4. Flash cookies. Unlike the 3 types of cookies described above, which are controlled through the cookie & privacy controls in your Web browser, Flash cookies are activated through a feature in Adobe's Flash plug-in called "Local Shared Objects" (LSOs). This means that even if users have cleared their cookie settings (by directing their browser to “block” or “delete” cookies), sites can still use a feature of Flash to track their online behavior. Among other things, Flash cookies are used to ensure smooth playback on sites that stream music and video. Abine recommends that you delete all Flash LSOs at the end of each browser session. Note that this is not done the way other cookies are deleted; instead, a user must visit Adobe’s site for the deletion controls or use other software such as Abine's Privacy Suite.

How are cookies used to track me?

Cookies left on your computer generally store, among other things, a unique serial number that can be used to identify you and to keep track of all your visits to a particular website and any "network" of sister sites.

If you allow third party cookies be stored on your computer, then each time you visit a website in the cookie's "network," the network (generally an advertising company) can track you as you travel among these different sites.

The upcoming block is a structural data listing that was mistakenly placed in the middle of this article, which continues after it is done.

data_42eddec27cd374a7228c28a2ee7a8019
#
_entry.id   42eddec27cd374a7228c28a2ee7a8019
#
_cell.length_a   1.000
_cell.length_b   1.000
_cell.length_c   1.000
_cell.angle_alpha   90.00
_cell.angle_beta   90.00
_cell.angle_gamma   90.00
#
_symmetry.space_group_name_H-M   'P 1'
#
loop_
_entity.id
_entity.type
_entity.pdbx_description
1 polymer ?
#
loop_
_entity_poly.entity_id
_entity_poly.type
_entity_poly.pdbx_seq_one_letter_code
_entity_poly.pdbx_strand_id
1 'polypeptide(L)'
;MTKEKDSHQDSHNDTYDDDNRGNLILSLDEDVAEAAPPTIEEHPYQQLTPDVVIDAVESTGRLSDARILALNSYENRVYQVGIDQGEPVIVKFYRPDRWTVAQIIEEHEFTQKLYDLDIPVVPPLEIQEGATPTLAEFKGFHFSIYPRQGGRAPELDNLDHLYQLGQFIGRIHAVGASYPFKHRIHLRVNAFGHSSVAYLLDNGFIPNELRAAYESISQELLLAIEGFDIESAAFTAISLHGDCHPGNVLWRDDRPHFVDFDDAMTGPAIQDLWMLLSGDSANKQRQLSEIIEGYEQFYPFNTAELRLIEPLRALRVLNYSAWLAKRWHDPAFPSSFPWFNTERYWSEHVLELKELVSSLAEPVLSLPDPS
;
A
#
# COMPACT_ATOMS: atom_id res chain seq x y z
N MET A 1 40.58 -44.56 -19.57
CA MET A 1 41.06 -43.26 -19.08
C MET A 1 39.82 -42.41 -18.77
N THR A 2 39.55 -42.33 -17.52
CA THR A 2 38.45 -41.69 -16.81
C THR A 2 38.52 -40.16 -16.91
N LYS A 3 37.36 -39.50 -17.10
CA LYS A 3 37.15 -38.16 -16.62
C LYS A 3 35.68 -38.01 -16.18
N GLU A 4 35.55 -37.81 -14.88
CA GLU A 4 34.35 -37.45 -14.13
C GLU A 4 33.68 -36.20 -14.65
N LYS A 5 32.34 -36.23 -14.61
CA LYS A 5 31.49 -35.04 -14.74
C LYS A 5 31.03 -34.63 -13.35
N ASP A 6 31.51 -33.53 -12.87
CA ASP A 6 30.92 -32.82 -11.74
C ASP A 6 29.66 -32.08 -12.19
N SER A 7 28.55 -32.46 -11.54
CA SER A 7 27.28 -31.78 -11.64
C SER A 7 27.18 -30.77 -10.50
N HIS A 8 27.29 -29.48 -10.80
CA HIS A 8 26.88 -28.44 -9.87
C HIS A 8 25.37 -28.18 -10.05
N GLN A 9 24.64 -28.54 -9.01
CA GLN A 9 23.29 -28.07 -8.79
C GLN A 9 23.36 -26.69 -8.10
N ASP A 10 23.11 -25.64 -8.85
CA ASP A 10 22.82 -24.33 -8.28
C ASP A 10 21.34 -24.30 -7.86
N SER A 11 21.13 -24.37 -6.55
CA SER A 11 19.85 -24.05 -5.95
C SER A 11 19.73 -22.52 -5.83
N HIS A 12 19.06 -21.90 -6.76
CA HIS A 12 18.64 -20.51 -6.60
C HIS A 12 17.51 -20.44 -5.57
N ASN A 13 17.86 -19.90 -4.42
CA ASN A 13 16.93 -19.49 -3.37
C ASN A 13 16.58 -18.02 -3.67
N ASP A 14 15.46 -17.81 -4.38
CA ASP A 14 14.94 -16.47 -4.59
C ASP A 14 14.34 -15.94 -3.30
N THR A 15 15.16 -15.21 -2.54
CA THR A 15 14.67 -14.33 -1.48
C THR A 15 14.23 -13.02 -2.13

Advertisers can then create a profile of you based on your browsing behavior, as well as store your browsing history as long as they like.

If you're interested, you can read more about cookies at Wikipedia.

Abine recommends allowing only session cookies and blocking third party cookies.

2. IP Address

Websites that you interact with always receive your computer's current IP address -- it's how they know where to send the webpage content you've requested. With your IP address, websites can 1) determine your geographic location down to the level of your zip code, and 2) keep track of all connections from the same IP address. If your IP address doesn't change, then they have a good idea that it's you every time you visit. You may have a dynamically-assigned IP-address if you use a cable modem, but these tend not to change very often. Most other forms of internet access use static, or unchanging, IP addresses.

To prevent websites from discovering your geographic location and tracking your repeated visits, you must direct your internet traffic through different IP addresses. You can accomplish this through free or paid proxy services, which act as a courier between you and the websites you visit, forwarding traffic back and forth without revealing your IP address. In these cases, the website sees only the IP address of the proxy server. (Note that the proxy servers do see all of your traffic.)

Abine recommends using a proxy server if you require high levels of privacy. Free proxys are too slow, and there is usually a cost for fast proxy servers.

3. Web Bugs

What are Web bugs?